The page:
Posted on July 13, 2015
The House on Wednesday arguably passed a bill that will have the most impact on the GOP presidential nomination of any this year. That is saying a lot considering the House (and Senate) passed Corker-Menendez (to give Congress an up-or-down vote on any final Iran deal), trade promotion authority, the first significant entitlement reform bill (the permanent “doc fix”), anti-human trafficking legislation and the Keystone XL pipeline. The important legislation turns out to be an education bill. The Hill reports:
The House on Wednesday voted to reauthorize the No Child Left Behind law, resurrecting a bill that Republican leaders were forced to pull from the floor earlier this year due to conservative opposition.
Passage fell narrowly along party lines on a vote of 218-213, with 27 Republicans joining all Democrats in opposition to nearly derail it on the floor.
For most of the roll call, the bill had more votes against it than in favor. Many Republicans either held out their votes until the last minute or changed their votes under pressure from GOP leaders.
Conservative lawmakers had pushed for the adoption of several amendments allowing schools to opt out of No Child Left Behind requirements. Only one of those amendments, from Rep. Matt Salmon (R-Ariz.), was adopted, with lawmakers voting 251-178 to allow parents to exempt their children from testing.
The Senate has a separate but similar bill, championed by Sen. Lamar Alexander (R-Tenn.) Like the House bill it will clarify that the feds cannot meddle in curriculum or use federal funding to coerce the states into adopting Common Core. (“Both the House and Senate bills prohibit the Department of Education from exerting control over state academic standards. The provisions would apply to Common Core, which establishes English and math standards for all grade levels through high school.”) Jeb Bush has already said he supports efforts like Alexander’s that put to rest the notion that Common Core is a federal power grab.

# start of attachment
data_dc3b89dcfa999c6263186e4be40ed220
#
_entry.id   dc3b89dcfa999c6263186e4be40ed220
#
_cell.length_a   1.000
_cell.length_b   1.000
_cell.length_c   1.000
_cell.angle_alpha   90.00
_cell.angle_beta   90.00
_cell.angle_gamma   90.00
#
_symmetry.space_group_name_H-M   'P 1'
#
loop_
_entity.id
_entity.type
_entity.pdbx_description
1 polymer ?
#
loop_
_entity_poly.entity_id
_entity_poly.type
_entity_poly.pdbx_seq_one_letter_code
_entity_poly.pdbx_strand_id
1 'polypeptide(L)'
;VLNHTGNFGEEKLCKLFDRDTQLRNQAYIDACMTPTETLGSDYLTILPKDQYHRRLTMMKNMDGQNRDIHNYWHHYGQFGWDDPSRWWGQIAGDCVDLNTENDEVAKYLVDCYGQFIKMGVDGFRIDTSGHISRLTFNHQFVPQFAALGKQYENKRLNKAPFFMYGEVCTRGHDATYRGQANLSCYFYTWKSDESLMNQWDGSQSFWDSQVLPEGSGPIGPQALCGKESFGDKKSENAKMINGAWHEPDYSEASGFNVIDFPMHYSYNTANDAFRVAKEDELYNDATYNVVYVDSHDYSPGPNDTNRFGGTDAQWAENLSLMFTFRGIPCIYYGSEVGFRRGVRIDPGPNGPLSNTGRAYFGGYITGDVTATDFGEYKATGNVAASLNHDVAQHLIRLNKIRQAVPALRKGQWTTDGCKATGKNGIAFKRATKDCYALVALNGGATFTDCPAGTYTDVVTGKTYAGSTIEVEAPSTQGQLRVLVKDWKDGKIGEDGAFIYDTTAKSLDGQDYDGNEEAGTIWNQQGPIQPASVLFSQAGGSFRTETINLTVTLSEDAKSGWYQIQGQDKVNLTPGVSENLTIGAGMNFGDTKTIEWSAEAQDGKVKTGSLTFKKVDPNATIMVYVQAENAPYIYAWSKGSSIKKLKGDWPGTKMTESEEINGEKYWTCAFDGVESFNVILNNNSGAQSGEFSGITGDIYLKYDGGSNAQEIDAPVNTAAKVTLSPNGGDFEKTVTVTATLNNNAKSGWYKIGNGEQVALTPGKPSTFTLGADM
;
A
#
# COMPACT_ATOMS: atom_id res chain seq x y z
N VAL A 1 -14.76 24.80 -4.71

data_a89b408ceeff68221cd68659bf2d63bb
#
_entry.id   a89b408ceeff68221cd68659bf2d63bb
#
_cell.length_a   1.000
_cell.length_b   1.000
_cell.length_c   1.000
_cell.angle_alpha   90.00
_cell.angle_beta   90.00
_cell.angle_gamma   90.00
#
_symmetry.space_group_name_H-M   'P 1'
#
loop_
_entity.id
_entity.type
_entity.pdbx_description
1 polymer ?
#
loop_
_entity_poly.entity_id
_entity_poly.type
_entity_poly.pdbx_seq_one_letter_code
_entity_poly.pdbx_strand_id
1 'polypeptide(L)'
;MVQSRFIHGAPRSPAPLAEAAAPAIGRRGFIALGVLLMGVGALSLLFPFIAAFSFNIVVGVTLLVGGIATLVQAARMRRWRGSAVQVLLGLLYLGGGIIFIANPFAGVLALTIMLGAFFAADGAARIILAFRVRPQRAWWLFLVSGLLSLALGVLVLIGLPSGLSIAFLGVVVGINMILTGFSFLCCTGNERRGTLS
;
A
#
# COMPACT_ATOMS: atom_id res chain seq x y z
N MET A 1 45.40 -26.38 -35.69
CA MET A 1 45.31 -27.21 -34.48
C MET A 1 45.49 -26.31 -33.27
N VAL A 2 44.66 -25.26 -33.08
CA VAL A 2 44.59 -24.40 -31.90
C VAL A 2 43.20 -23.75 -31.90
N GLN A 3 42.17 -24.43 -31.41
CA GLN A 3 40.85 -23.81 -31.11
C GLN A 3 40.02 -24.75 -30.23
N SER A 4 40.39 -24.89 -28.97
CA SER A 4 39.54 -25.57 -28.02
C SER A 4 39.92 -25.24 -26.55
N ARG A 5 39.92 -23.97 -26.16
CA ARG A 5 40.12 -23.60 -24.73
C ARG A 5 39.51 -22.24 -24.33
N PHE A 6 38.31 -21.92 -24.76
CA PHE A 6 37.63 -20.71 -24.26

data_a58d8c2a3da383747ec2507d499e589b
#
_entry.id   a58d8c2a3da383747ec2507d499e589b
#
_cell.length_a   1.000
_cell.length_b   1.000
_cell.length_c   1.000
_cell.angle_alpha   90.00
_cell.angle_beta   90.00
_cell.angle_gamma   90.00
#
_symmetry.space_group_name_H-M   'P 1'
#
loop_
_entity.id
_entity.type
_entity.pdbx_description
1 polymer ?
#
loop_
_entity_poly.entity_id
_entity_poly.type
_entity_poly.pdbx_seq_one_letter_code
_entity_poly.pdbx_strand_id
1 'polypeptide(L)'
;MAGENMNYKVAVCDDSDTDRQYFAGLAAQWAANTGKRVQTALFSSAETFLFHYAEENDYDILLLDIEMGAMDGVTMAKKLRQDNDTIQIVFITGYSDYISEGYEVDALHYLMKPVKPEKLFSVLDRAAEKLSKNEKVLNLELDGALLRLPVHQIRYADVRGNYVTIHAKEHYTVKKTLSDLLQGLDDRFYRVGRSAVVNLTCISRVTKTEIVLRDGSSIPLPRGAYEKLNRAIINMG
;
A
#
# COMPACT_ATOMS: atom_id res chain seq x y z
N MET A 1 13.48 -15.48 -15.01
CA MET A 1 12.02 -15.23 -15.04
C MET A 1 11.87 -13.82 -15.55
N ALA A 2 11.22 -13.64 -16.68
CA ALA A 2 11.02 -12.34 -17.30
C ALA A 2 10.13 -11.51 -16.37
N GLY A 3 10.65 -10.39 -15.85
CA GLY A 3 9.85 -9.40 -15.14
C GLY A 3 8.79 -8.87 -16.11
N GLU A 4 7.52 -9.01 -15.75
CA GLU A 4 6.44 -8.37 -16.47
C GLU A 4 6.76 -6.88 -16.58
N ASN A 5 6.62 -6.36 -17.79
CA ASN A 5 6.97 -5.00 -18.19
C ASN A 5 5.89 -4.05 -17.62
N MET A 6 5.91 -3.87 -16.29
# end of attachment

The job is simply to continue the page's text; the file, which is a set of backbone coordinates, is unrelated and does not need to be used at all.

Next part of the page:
Right-wing groups like Heritage Action (the same crowd that goaded the GOP into the 2013 shutdown) opposed the bill as insufficient, even though, as The Post noted, it also “includes an amendment that allows parents to opt their children out of standardized tests without putting school districts at risk of federal sanctions.”
Over in the Senate, the companion bill passed through committee unanimously. Wednesday, Democrats beat back a measure that would have added in support for school vouchers, but according to GOP staff the bill is on track to pass next week.
So why is the No Child Left Behind legislation so important? A vocal segment of the GOP base is and has been up in arms about Common Core, insisting it is a plot by the feds to nationalize education. It’s been a stick with which to beat Bush, who correctly argues Common Core was a state initiative and leaves curriculum to the states. Bush’s opponents, even those who once supported it like Govs. Bobby Jindal and Chris Christie, have twisted themselves into knots to renounce Common Core. Wisconsin Gov. Scott Walker has made a less-than convincing argument against it. But if the law is clarified, to say precisely what Jeb Bush has supported — state-based standards without federal coercion — a wedge issue within the GOP disappears. Removing a bugaboo for the right and refocusing the states on actual school reform should get the GOP out of an internal battle and give a lift to school reformers. But it also is a lift for Jeb Bush, which might be why the right-wing groups are trying to think up reasons to oppose it.